The Classic Mini-Truck We Wish Ford Would Bring Back

If you've ever had a feeling that the current crop of small trucks just aren't that small anymore, you're certainly not wrong. Take the perennial favorite Toyota Tacoma, for example. The smallest version you can buy in 2023 is more than 36 inches longer than its 1990s counterpart.

Ford recently proved that a market for smaller trucks exists with its wildly successful Maverick, which sold so briskly that Ford prematurely stopped taking orders due to excess demand. However, one could nitpick that the Maverick is still on the fussy side for fulfilling basic truck needs. Plus, it's only available as a four-door crew cab with a cargo bed that's a mere 54 inches long.

Back in the early 1970s, Ford had a truly utilitarian compact pickup on its hands with the Courier, which was little more than a Mazda B-series truck with a different grill and headlights. This relationship gave Ford a 7% ownership stake in the Japanese automaker, which would grow to a controlling interest of 33.4% during the 1990s.

The cargo beds were added later

When the Couriers arrived on U.S. shores in 1972, they did so minus their cargo beds. This was to circumvent the "Chicken Tax," a 25% tariff on imported light trucks in retaliation for European tariffs levied on chicken from the United States. By importing the Couriers as chassis cabs and mounting the cargo beds stateside, the import tax rate was a much more manageable 4%.

For its inaugural year, the Courier boasted a 1.8-liter four-cylinder that lazed its way to 74 horsepower and 92 ft-lbs of torque. A four-speed manual transmission was standard, with an optional 3-speed automatic. Throughout its lifespan, the Courier was only ever available from the factory as a two-wheel (rear) drive, however, several companies offered four-wheel drive conversions in the aftermarket, one of which was called the "Sasquatch," a name which seems more than a little inappropriate for the tiny truck.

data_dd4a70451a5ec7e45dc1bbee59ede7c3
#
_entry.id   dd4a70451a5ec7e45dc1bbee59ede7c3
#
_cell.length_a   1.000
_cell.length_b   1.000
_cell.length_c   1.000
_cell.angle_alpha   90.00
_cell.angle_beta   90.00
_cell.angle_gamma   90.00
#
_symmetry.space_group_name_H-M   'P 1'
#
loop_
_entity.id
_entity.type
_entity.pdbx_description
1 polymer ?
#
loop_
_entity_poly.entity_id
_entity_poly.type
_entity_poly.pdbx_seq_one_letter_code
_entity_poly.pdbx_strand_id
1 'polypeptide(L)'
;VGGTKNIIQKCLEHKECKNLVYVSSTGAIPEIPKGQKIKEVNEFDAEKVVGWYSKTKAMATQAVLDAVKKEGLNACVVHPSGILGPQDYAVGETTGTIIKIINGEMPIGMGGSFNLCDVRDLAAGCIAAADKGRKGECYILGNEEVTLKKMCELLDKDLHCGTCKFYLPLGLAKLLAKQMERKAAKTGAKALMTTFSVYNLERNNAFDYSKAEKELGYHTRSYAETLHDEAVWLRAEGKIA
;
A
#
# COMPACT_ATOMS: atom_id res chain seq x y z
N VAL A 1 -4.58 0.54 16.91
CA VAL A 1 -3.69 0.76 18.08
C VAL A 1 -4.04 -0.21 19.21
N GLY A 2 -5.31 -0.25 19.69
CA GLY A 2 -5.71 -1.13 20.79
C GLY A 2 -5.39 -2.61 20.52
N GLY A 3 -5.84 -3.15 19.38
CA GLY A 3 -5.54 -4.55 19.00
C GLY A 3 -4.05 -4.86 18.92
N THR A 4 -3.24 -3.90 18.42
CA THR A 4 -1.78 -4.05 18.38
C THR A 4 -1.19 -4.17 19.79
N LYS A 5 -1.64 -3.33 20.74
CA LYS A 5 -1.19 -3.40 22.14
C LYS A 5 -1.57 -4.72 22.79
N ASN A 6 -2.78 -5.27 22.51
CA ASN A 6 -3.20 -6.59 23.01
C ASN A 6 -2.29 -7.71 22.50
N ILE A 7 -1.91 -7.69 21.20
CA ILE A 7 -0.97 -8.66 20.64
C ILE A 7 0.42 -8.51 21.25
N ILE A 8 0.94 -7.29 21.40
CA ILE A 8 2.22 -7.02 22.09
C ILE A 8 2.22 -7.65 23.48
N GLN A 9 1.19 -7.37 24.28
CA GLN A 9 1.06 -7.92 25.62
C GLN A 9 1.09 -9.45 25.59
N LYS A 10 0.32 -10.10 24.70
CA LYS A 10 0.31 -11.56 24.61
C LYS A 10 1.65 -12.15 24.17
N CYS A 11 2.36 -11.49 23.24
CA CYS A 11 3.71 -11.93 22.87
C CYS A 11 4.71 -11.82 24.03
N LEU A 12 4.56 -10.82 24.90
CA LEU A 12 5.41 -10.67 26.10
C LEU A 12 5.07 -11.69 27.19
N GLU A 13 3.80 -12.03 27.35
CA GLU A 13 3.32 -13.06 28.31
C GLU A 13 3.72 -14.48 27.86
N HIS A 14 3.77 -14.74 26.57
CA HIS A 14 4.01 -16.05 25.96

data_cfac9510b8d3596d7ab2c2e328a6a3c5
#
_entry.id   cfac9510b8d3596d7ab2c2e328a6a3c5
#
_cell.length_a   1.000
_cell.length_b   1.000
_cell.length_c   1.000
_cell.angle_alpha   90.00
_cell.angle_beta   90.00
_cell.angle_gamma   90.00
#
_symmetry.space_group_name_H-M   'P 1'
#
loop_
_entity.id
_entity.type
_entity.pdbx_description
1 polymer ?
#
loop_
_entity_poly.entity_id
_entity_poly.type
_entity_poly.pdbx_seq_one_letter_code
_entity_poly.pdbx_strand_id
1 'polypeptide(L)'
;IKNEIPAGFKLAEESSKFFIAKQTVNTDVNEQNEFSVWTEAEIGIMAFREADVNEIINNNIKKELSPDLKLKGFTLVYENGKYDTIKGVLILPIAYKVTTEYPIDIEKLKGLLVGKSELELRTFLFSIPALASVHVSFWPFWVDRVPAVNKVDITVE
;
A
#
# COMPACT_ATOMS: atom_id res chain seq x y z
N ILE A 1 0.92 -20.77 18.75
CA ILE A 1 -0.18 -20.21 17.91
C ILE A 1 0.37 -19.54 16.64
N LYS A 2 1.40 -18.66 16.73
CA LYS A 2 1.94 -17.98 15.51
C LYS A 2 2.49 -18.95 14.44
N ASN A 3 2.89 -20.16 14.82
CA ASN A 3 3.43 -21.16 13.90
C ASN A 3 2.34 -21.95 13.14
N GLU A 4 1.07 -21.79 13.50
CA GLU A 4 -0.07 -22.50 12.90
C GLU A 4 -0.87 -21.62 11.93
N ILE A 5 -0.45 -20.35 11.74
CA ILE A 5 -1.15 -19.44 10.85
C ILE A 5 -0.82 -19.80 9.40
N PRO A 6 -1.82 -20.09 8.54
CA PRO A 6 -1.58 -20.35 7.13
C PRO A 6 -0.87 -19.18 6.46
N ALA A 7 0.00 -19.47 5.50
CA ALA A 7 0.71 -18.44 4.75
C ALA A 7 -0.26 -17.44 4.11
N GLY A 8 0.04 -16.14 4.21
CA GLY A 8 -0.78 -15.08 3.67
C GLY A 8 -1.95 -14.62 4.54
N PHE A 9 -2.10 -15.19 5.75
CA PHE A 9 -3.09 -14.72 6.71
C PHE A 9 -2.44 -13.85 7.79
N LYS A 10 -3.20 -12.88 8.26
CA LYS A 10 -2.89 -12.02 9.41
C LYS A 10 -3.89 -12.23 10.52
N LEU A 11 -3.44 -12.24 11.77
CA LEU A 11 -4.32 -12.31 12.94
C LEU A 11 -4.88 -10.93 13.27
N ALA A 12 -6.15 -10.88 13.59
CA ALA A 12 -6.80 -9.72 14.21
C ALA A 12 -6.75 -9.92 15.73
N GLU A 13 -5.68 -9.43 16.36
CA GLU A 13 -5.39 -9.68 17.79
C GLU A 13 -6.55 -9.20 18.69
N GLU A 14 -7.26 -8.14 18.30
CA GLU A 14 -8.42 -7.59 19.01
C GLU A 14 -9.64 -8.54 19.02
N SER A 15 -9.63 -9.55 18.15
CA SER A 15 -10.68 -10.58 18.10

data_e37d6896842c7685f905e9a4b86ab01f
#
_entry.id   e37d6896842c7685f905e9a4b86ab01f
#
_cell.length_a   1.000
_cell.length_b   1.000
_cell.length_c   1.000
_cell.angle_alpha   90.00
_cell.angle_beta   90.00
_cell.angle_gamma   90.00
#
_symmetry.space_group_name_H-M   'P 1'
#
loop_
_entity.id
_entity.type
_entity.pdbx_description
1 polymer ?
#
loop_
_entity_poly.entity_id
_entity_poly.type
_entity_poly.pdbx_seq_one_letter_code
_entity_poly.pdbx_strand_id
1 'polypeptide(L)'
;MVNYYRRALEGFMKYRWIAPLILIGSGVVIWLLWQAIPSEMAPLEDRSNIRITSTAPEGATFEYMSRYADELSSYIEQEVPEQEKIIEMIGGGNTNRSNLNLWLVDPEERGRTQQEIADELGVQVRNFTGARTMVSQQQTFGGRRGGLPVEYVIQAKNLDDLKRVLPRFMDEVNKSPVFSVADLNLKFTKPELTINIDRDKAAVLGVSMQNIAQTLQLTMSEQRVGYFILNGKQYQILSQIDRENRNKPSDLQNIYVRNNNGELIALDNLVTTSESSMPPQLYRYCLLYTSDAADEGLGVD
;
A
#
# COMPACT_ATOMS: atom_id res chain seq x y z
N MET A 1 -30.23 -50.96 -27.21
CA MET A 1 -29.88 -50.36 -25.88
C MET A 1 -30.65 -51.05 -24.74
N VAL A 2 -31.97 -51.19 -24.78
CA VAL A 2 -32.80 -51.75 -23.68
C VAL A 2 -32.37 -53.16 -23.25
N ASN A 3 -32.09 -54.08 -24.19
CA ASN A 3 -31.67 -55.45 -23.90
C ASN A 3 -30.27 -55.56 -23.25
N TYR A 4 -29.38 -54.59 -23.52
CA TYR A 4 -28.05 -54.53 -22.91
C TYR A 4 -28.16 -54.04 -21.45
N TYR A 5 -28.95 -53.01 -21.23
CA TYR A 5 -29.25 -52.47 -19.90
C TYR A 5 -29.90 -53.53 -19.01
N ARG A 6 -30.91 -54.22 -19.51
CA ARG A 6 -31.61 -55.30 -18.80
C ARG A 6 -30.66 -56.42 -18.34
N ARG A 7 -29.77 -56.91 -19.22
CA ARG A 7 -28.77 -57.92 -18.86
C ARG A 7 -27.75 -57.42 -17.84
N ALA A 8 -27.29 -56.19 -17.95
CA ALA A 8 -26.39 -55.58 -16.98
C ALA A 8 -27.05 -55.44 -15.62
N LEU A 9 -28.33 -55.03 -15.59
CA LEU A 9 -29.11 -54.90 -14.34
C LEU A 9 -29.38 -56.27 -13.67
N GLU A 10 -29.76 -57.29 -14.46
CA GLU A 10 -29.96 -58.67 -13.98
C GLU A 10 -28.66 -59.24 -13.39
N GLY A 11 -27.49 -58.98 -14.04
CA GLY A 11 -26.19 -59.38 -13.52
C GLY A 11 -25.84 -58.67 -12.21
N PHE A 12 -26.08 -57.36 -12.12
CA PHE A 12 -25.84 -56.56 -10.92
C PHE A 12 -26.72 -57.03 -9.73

Still, the Courier was all business with its 6-foot bed — longer than many modern full-size trucks — and if that wasn't enough for your hauling needs, a 7-foot long bed was optional. The payload capacity was impressive for its size at 1,400 pounds.

The Courier's success inspired the Ranger

In 1976, the truck's cabin gained a little extra room for its occupants with a 3-inch stretch, followed by a significant redesign in 1977 with blockier, more contemporary styling. Retained throughout the model run was a front fascia with one headlight per side to differentiate the Courier from its Mazda sibling which featured quad headlights — two per side.

Besides refreshed styling, the late 1970s also brought some new, larger powerplants to the Courier including a standard 2.0 liter and optional 2.3 liter four-cylinder shared with the Pinto, Mustang, and just about every smallish Ford of the era. By the end of 1982, Ford was ready to launch its own compact pickup called the Ranger, so there was no longer a need to continue selling the rebadged Mazda as the Courier.

In the Courier's final year, the base price was $6,954 which is equal to about $22,000 in today's dollars. Coincidentally, that's about the same starting price as a new 2023 Maverick. So maybe history does repeat itself after all?